2. Now you’ve found your notes, get writing-and make sure you do! Set yourself a target that’s magnificent, yet achievable.  Be specific, and set yourself a time limit. That way, you’ve got something to work toward. You can measure your target, celebrate your successes and fine-tune your efforts. Your aim might be  “I’m going to write a 60,000 word historical romance by 31st December”. Write it down in your diary, make a note on your phone and add a sticker to your lap-top, so your target’s always in your sights. That 300 day-long task starts with one session, so break your project down into easily manageable chunks. Work out how many words you’ll need to write each day to hit your target, and aim for that. Celebrate when you reach it, or work out what to do differently if you don’t. 
  3. Rise to the challenge. If you’re finding the work hard going, reduce the job into still smaller, more achievable segments. Use every trick you can think of to keep you moving forward: make a chart and colour in squares, don’t go out for that coffee until you’ve reached your goal, or set a kitchen timer for one hour, then write as much as you can before the alarm goes off. Take a tea break, then repeat. Use your competitive instinct to try and beat your previous word-count. If you’re on Twitter, join up with others for the regular  #1k1hr challenges. It always helps to know you’re not alone, and others will gain inspiration from you, too. If the words really won’t come, take a walk, have a bath, a nap or try doing some puzzles. Giving your brain a rest from the hard work of creative writing can re-boot your imagination. When the words start flowing again, finish your writing session while you’ve still got lots to give. Then you’ll be raring to go the next time you start!
I write both contemporary and historical fiction – when I’m not cooking, gardening or beekeeping. You can catch up with me on Twitter and Facebook, see a full list of my published books at and get full details of my latest release, Jewel Under Siege, here.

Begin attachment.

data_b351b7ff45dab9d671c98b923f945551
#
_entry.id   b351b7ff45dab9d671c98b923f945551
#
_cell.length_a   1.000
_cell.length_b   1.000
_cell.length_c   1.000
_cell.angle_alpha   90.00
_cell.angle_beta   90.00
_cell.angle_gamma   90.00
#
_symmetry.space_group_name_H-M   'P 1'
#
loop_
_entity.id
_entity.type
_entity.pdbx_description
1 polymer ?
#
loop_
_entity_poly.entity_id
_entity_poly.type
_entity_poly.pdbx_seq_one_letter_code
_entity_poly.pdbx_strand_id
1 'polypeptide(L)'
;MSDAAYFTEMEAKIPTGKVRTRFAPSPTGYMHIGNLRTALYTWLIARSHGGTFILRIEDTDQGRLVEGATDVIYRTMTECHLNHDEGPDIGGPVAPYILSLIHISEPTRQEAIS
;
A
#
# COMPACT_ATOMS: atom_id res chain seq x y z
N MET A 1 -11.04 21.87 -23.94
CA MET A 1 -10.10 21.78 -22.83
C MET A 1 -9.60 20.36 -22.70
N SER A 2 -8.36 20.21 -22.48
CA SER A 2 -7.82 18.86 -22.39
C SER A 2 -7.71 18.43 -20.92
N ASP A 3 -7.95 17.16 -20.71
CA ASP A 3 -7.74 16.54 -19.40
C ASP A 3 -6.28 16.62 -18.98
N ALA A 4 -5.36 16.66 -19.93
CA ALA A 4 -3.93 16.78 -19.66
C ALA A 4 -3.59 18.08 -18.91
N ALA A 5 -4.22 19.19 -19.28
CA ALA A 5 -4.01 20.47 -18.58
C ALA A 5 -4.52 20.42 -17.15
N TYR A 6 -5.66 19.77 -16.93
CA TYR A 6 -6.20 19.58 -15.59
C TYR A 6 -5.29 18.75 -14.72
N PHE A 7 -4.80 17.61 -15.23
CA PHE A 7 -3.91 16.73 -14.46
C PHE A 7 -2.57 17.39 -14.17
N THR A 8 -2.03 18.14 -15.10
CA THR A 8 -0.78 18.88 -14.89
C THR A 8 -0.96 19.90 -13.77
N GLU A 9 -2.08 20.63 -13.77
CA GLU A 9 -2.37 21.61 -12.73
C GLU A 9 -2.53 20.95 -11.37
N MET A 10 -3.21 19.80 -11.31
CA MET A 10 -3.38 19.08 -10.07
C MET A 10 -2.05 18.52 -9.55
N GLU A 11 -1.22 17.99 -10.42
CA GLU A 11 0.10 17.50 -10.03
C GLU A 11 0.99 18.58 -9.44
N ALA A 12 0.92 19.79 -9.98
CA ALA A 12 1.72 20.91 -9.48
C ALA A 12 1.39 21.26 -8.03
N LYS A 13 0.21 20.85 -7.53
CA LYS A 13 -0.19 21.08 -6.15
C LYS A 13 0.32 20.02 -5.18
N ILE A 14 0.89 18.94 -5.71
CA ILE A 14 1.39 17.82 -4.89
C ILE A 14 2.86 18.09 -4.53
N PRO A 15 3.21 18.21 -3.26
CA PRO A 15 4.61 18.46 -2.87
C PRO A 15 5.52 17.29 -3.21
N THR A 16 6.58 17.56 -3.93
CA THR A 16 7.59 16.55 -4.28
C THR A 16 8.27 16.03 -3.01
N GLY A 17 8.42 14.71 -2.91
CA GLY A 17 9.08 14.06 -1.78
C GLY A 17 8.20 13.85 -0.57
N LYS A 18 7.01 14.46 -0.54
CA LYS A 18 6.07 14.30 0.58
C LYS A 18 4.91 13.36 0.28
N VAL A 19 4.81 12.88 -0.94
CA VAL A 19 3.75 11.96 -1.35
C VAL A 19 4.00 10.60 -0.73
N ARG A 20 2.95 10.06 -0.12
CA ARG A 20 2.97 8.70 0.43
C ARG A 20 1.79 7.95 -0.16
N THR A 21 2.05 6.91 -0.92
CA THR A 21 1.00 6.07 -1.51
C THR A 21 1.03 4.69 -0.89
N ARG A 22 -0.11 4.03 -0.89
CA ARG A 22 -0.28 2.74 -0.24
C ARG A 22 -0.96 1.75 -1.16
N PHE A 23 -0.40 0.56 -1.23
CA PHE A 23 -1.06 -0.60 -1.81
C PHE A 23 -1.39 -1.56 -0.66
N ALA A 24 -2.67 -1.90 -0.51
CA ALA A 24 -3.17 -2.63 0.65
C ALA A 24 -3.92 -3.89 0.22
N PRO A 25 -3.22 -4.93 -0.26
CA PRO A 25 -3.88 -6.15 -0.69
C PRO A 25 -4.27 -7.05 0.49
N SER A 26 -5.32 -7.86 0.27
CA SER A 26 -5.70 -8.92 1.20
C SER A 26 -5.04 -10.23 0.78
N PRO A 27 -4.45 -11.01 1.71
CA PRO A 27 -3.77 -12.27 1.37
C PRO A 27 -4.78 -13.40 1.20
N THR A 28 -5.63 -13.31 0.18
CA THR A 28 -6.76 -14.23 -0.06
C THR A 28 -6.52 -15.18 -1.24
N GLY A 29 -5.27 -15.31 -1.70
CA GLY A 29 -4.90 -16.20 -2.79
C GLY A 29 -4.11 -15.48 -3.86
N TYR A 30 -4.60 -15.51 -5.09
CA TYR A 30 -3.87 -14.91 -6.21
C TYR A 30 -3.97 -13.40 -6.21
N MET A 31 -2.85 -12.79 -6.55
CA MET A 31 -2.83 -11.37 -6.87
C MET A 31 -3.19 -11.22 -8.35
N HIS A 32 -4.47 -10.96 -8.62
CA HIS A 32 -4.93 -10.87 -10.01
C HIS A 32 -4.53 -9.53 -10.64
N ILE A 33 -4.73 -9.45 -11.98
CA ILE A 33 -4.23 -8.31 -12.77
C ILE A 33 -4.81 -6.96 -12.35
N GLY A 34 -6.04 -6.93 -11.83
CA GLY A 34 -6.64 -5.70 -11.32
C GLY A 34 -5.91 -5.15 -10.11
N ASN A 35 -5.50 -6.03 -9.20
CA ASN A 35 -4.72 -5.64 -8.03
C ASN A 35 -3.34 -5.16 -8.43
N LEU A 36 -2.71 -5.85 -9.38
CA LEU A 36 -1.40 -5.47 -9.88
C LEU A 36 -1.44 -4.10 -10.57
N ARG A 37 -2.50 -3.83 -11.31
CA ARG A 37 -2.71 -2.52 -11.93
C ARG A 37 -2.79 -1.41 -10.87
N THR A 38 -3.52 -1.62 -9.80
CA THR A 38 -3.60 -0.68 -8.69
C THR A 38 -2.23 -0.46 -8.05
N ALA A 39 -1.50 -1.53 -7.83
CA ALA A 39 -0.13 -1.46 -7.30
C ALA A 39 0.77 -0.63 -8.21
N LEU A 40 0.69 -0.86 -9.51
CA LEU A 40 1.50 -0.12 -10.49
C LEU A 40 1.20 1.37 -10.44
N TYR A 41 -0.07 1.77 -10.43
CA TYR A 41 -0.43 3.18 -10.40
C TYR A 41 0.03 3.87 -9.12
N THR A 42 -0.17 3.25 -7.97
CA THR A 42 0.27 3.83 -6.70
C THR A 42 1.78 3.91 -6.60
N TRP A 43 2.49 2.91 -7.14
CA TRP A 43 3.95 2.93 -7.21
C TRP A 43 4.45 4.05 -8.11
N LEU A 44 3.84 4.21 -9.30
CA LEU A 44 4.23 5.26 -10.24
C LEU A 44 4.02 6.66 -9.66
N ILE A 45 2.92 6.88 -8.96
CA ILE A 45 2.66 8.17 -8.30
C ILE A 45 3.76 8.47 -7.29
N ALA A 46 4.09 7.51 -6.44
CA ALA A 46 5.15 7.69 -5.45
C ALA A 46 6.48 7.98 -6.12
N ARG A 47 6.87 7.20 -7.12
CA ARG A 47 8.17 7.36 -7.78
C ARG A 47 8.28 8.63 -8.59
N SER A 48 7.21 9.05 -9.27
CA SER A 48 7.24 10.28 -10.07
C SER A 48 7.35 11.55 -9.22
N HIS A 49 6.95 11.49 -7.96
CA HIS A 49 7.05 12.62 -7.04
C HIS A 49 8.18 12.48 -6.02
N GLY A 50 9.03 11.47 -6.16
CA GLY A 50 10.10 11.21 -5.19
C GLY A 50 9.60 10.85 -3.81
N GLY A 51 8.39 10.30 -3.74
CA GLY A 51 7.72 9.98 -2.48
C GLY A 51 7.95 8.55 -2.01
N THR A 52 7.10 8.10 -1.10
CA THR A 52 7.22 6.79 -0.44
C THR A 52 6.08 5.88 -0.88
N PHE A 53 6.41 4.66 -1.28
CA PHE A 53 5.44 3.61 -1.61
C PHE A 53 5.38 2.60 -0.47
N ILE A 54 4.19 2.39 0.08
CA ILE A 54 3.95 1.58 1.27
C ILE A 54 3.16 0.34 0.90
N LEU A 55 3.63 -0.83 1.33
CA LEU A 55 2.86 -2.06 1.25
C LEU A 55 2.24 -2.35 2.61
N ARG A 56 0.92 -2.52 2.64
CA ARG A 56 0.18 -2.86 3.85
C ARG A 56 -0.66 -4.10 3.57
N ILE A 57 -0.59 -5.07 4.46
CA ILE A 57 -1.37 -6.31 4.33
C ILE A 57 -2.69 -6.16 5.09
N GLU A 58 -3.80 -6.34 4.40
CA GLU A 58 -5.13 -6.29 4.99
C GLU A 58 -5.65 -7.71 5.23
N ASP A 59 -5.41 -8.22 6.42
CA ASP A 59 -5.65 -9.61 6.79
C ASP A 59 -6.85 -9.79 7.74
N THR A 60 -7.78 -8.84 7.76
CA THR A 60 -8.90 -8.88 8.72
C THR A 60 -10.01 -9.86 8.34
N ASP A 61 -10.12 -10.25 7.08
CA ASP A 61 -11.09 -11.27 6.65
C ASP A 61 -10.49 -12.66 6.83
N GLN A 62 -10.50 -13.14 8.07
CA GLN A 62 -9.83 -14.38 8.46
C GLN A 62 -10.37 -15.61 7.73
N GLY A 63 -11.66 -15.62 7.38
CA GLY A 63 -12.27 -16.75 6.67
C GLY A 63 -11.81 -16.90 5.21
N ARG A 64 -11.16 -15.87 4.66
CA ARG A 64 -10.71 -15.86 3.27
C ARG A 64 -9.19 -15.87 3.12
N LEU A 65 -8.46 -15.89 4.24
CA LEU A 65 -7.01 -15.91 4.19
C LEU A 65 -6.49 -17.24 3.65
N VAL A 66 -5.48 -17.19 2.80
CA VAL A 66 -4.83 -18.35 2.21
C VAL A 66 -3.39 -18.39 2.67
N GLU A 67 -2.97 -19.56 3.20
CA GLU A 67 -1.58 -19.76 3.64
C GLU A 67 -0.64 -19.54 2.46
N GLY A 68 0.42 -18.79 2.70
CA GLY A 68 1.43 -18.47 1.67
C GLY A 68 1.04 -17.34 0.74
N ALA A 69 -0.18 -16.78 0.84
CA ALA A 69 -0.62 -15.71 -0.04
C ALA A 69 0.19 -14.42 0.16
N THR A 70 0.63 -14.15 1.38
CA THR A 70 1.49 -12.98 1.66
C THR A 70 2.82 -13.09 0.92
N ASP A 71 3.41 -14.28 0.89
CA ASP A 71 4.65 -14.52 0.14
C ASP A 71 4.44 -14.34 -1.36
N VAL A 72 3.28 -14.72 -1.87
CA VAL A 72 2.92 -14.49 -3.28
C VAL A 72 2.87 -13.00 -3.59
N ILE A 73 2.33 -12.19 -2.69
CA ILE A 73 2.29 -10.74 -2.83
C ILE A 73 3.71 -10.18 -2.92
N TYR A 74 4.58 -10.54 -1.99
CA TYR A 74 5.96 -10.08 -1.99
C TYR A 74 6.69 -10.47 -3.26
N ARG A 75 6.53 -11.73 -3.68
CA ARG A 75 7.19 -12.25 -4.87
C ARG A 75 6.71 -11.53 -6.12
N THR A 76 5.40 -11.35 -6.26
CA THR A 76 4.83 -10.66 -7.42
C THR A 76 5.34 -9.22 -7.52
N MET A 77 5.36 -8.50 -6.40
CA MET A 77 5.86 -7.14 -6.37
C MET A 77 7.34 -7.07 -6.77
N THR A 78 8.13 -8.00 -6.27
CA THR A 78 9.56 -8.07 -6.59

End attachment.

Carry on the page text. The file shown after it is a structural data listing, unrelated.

Christina Hollis author, running, Targets

Monday Fun Run – Part 3

My first running sessions had been done in private, on a treadmill, well out of sight of anyone. As a reward for being brave enough to go out running on the roads, I bought myself a cheap sports watch so I would know when to alternate my minutes of running and walking. It was either that, or keep on carrying the kitchen timer! The thought of being seen running at all was embarrassing enough. For someone to spot me with the timer would have ended my running career before it started.
It was my birthday during the week, which luckily fell on a rest day. A bad reaction to an insect bite on my foot meant I could barely walk anyway, so I spent the day in the garden being waited on by my lovely family.  I made this my weekly treat – a whole day doing nothing but reading, writing and generally pottering about.
Going out for a run the next day was a bit difficult, but it was amazing how much better I felt once I made the effort and got out into the fresh air – and drizzle, which was fast becoming a fixture in my running life!